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Semantic parsing of sentences is believed to be an important task on the road to natural language understanding, and has immediate applications in tasks such as information extraction and question answering. Semantic Role Labeling (SRL) is a shallow semantic parsing task, in which for each predicate in a sentence, the goal is to identify all constituents that fill a semantic role, and to determine their roles (Agent, Patient, Instrument, etc.) and their adjuncts (Locative, Temporal, Manner etc.).
The Semantic Entailment task seeks to move Natural Language Processing towards Natural Language Understanding by defining its goals in terms of the meaning of natural language, namely recognizing when the meaning of one text span follows from the meaning of another. We believe that progress in Textual Entailment will allow us to better define an applied notion of Semantics for natural language. Moreover, progress towards a solution to the Semantic Entailment problem will have immediate applications in a wide range of NLP tasks, particularly in Question Answering.
A given entity - representing a person, a location, or an organization - may be mentioned in text in multiple, ambiguous ways. Understanding natural language and supporting intelligent access to textual information requires identifying whether different entity mentions are actually referencing the same entity.
Dependency trees provide a syntactic representation that encodes functional relationships between words; it is relatively independent of the grammar theory and can be used to represent the structure of sentences in different languages. Dependency structures are more efficient to parse and are believed to be easier to learn, yet they still capture much of the predicate-argument information needed in applications, which is one reason for the recent interest in learning these structures.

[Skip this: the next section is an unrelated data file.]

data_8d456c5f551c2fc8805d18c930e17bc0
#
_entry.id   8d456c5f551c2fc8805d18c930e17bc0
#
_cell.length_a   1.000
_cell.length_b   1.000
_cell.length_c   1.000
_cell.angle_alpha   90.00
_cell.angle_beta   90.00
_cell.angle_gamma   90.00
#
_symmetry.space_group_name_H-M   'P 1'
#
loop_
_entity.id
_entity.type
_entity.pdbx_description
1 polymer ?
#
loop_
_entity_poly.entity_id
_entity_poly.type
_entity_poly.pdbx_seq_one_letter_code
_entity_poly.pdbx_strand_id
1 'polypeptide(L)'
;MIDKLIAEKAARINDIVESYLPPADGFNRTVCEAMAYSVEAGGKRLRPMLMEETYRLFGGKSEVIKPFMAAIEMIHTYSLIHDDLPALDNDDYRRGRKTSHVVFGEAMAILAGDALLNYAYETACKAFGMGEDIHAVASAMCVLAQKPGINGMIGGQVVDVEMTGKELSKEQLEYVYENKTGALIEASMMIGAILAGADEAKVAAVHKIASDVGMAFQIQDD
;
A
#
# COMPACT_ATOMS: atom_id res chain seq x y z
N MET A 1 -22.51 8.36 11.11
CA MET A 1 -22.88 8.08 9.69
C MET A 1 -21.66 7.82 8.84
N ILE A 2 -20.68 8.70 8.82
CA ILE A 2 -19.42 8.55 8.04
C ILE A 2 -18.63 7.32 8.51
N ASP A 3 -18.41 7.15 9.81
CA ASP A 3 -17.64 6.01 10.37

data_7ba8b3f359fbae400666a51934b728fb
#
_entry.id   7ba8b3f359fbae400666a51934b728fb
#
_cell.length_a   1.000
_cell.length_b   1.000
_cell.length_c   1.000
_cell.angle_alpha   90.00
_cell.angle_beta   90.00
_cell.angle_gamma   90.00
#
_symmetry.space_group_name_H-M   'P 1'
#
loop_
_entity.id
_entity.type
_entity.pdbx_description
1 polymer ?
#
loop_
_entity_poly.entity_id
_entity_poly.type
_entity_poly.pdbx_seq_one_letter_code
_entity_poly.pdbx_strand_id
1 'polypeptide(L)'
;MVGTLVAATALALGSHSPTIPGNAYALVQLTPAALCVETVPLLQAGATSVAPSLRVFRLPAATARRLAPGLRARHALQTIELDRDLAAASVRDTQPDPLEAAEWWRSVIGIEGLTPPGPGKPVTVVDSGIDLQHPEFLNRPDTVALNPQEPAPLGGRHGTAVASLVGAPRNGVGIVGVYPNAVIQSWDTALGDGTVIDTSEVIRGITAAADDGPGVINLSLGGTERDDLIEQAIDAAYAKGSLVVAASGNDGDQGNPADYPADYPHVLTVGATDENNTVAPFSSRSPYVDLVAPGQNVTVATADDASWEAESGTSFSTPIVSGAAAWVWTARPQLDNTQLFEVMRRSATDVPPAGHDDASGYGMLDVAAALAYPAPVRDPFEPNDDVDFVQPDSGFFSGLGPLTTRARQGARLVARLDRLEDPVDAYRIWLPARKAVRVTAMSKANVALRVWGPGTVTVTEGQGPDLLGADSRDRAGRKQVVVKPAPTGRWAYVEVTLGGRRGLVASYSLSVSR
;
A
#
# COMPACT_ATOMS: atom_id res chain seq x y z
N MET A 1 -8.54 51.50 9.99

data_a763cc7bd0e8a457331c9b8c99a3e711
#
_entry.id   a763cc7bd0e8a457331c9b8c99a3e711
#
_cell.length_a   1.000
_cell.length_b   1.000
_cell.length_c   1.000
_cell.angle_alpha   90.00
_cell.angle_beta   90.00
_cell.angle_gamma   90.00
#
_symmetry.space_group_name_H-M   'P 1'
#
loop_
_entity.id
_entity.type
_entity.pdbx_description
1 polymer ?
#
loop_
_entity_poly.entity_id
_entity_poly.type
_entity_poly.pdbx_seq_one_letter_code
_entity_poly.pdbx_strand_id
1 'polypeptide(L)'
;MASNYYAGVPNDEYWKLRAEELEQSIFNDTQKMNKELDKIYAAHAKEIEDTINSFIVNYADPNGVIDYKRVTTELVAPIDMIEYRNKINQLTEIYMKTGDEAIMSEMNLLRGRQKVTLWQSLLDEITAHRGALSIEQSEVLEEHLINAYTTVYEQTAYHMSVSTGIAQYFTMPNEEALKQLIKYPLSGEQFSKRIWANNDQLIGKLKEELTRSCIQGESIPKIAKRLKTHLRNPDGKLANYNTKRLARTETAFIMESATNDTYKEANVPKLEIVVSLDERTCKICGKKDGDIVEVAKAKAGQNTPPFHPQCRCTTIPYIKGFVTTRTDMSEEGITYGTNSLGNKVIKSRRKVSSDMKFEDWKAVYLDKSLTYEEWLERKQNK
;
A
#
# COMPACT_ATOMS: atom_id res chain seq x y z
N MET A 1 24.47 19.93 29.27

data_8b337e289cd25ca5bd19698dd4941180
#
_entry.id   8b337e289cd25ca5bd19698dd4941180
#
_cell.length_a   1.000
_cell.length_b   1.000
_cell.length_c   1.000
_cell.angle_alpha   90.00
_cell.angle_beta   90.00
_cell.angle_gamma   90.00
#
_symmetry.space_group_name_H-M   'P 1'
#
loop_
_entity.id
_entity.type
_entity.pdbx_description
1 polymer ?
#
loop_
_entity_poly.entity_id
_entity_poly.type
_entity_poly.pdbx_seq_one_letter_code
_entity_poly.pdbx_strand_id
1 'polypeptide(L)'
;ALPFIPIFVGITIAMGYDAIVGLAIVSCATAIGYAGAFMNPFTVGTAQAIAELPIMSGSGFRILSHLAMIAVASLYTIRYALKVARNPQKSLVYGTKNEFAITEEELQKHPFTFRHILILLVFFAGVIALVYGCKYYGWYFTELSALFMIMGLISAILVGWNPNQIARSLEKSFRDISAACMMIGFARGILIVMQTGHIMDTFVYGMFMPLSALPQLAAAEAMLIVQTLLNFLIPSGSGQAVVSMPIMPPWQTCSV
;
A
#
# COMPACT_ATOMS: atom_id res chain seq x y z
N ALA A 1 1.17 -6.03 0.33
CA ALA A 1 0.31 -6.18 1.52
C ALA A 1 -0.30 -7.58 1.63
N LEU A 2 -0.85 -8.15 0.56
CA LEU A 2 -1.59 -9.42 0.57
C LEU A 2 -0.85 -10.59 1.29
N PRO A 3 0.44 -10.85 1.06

Understanding natural language, reasoning, and acting in the world have been long recognized as fundamental phenomena of intelligence. Much progress has been made in understanding them from a computational perspective. Unfortunately, the theories that have emerged for the phenomena are somewhat disparate. We have very little understanding for how having a model of the world -- concepts, objects and relations -- contributes to understanding the meaning of natural language utterances about this world. In this project we study, within an integrated framework, the problem of understanding language in the context of acting in the world, and of acting and reasoning from representations generated by natural language interactions.
Through collaboration with psycholinguists we are studying possible mechanisms through which children acquire language. Using our state-of-the-art SRL system to mimic language-learning processes in children, we are able to control what knowledge sources are available to the learner. With this setup we are able to reproduce findings from child learning experiments, demonstrating the efficacy of psycholinguistic theories in a controlled learning environment.
Named entity (NE) transliteration is the process of transcribing a NE from a source language to some target language based on phonetic similarity between the entities. Identifying transliteration pairs is an important component in many linguistic applications which require identifying out-of-vocabulary words, such as machine translation and multilingual information retrieval. We have developed (almost) unsupervised discriminative techniques for learning transliteration models as well as constrained optimization inference techniques for extracting better transliteration features.